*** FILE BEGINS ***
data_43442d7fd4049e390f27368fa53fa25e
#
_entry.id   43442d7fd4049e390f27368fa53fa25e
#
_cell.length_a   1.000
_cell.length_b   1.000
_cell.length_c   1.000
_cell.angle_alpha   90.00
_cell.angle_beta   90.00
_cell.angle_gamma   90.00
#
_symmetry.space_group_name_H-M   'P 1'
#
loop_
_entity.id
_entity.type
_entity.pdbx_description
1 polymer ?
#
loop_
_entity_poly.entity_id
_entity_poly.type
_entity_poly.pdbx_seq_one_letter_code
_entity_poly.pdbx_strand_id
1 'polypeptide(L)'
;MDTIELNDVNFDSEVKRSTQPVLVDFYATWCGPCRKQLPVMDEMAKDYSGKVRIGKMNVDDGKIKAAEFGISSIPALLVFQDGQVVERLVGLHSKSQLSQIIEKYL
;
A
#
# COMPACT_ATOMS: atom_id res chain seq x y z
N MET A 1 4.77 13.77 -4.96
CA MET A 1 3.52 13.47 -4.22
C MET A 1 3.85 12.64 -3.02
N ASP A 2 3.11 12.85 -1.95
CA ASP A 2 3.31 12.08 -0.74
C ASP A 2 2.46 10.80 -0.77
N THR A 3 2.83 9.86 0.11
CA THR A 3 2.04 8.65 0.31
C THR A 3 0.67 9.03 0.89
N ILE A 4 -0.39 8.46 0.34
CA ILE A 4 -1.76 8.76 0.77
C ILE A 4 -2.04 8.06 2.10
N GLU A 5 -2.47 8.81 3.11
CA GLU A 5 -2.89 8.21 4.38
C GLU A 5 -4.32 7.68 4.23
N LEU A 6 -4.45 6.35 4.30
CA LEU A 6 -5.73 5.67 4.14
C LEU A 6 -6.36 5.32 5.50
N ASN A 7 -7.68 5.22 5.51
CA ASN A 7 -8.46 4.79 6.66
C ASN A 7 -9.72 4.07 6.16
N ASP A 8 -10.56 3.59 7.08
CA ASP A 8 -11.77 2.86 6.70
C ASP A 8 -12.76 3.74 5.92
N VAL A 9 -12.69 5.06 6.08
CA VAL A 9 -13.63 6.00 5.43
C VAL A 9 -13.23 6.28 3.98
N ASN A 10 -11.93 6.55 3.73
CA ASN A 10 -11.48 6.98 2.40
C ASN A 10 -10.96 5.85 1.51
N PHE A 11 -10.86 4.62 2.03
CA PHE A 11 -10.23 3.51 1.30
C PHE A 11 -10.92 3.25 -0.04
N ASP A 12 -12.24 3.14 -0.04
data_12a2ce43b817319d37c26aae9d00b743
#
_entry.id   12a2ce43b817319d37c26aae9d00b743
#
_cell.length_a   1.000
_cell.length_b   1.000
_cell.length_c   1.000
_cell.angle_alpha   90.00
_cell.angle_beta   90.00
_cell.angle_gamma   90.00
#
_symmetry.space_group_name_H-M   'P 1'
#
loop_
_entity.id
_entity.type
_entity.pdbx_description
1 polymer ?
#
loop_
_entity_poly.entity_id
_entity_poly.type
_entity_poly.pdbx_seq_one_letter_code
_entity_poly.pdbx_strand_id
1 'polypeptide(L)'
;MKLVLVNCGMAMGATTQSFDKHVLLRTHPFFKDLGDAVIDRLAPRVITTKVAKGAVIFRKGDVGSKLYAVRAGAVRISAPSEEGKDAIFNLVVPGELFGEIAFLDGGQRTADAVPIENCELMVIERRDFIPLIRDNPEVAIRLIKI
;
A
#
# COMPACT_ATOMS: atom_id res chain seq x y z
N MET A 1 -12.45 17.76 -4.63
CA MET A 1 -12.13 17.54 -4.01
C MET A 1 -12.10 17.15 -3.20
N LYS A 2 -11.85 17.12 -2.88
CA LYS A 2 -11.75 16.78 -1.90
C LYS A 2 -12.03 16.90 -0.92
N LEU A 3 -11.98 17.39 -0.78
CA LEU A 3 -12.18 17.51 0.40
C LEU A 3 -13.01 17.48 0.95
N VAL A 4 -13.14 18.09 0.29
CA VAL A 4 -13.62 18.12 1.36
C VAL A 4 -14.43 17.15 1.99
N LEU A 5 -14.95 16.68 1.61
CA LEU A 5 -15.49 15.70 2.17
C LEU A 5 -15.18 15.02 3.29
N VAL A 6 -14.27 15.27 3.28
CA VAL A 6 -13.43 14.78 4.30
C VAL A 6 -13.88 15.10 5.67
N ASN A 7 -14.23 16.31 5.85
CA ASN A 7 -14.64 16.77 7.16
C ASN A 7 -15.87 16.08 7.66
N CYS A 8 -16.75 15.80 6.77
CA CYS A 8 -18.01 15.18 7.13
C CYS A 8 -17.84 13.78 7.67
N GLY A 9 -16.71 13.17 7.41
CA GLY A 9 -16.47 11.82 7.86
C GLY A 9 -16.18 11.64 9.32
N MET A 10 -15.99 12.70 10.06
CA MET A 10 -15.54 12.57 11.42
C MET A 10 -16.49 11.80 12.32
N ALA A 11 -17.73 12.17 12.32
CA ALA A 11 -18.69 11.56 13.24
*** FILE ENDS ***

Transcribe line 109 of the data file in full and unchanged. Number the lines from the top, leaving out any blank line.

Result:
C LEU A 5 -15.18 15.02 3.29